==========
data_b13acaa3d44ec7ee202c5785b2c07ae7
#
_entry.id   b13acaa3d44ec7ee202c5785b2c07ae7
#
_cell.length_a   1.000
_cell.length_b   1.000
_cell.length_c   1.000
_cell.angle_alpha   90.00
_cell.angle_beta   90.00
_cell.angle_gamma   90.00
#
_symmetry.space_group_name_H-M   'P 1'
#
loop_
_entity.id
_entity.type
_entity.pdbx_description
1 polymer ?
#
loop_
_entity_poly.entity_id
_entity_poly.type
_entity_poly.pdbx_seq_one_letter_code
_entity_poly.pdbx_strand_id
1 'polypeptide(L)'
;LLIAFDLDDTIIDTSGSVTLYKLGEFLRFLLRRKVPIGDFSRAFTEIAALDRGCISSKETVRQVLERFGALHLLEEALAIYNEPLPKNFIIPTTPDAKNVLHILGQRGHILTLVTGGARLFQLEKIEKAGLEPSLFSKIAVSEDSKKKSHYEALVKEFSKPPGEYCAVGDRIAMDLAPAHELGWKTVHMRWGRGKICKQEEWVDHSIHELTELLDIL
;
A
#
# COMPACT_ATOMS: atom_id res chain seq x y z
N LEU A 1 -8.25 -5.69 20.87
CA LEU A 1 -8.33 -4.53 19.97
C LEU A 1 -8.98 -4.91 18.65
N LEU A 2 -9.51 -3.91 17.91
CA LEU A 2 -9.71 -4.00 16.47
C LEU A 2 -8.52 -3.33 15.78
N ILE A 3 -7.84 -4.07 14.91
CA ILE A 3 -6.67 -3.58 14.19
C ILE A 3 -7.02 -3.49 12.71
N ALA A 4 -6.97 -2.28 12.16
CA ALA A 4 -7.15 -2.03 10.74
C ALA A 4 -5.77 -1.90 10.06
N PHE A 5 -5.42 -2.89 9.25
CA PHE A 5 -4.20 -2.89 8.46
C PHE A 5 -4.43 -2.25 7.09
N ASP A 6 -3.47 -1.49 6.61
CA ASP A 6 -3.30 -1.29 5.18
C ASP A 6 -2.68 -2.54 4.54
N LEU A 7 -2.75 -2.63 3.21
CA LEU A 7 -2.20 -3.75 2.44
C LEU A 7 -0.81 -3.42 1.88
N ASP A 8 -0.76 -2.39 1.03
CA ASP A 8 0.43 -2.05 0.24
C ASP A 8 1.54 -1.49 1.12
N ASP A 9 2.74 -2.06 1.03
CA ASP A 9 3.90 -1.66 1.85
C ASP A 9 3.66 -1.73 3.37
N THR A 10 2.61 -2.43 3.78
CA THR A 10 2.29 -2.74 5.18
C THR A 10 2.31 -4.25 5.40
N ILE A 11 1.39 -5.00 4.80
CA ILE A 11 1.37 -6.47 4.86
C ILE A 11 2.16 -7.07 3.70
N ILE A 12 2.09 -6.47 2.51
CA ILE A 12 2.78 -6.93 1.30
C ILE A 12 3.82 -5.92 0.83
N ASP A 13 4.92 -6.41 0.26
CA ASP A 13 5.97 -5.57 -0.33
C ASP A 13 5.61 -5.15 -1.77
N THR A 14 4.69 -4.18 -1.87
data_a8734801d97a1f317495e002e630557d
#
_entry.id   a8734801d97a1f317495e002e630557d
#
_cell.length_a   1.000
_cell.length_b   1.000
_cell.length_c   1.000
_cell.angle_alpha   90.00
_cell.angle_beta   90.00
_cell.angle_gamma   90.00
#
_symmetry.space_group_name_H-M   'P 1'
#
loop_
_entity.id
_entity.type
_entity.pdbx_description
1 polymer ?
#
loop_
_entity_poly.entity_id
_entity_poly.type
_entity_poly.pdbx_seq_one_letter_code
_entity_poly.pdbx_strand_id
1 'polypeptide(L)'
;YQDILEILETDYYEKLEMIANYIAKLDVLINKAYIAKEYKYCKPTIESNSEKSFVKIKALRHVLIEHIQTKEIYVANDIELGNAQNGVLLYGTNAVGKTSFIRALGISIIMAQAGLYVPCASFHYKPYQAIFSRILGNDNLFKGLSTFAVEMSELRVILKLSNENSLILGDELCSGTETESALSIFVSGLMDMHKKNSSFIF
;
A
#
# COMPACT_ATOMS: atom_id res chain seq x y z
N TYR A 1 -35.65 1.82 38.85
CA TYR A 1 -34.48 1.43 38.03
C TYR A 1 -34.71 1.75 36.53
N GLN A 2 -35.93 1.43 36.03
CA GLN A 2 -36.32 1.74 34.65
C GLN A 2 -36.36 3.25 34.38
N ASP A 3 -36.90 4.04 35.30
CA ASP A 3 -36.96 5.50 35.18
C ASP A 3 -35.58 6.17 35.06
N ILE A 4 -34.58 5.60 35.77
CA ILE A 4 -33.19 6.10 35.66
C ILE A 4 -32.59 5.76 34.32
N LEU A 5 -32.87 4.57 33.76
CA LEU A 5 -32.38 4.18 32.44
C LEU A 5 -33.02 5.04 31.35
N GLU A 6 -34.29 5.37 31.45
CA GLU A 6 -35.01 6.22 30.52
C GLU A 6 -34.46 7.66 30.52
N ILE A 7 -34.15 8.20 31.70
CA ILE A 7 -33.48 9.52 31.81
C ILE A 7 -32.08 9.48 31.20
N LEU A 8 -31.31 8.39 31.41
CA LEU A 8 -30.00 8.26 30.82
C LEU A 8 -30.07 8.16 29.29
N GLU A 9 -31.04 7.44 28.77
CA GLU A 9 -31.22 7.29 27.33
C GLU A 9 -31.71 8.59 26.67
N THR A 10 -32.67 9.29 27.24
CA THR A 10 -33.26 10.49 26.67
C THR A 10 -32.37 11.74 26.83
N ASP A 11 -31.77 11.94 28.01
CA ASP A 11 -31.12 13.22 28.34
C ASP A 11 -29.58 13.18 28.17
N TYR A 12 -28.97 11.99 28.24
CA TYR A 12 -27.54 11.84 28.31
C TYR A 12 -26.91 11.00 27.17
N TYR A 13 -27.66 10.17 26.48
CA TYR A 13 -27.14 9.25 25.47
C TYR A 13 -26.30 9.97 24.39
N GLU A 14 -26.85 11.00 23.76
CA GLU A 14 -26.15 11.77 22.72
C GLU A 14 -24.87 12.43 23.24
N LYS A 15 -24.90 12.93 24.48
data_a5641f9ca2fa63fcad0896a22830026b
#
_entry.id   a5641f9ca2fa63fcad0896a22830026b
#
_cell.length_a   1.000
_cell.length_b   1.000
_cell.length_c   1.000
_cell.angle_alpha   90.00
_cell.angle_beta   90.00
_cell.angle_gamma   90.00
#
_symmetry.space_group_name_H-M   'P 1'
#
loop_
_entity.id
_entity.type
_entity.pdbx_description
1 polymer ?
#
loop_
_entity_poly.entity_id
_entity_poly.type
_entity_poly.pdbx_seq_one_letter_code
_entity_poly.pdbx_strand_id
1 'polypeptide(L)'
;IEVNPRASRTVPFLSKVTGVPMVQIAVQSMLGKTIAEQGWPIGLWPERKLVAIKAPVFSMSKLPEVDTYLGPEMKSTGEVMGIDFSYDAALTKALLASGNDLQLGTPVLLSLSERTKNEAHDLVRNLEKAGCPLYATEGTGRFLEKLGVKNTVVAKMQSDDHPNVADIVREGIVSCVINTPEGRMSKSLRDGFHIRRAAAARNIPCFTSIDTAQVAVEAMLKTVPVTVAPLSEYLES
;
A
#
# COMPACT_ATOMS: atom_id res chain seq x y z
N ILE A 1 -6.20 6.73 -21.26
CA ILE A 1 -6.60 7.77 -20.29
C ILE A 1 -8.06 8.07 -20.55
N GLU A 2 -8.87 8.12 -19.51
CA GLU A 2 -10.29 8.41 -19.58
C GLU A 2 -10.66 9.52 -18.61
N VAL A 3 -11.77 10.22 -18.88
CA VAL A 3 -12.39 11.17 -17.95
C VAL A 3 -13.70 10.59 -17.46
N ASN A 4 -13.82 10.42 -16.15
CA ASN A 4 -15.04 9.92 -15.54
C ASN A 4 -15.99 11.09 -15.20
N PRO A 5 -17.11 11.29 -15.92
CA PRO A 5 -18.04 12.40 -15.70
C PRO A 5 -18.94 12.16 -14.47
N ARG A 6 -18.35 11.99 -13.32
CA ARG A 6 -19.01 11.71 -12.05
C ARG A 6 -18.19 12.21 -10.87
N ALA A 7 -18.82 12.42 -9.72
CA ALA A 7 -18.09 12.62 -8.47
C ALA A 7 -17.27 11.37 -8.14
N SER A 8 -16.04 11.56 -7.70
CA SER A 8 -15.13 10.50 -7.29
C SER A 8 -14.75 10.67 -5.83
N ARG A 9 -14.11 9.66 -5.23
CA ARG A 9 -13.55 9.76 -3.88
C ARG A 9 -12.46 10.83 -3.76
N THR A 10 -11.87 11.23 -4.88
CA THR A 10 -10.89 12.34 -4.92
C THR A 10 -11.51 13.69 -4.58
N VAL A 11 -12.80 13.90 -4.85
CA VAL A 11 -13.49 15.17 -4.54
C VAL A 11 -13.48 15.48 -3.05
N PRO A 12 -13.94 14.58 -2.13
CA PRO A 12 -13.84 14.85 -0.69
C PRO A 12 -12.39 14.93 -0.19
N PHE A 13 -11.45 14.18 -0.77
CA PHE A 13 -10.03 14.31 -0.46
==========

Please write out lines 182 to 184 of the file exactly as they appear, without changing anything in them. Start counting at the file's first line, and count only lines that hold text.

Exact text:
C VAL A 3 -13.70 10.59 -17.46
N ASN A 4 -13.82 10.42 -16.15
CA ASN A 4 -15.04 9.92 -15.54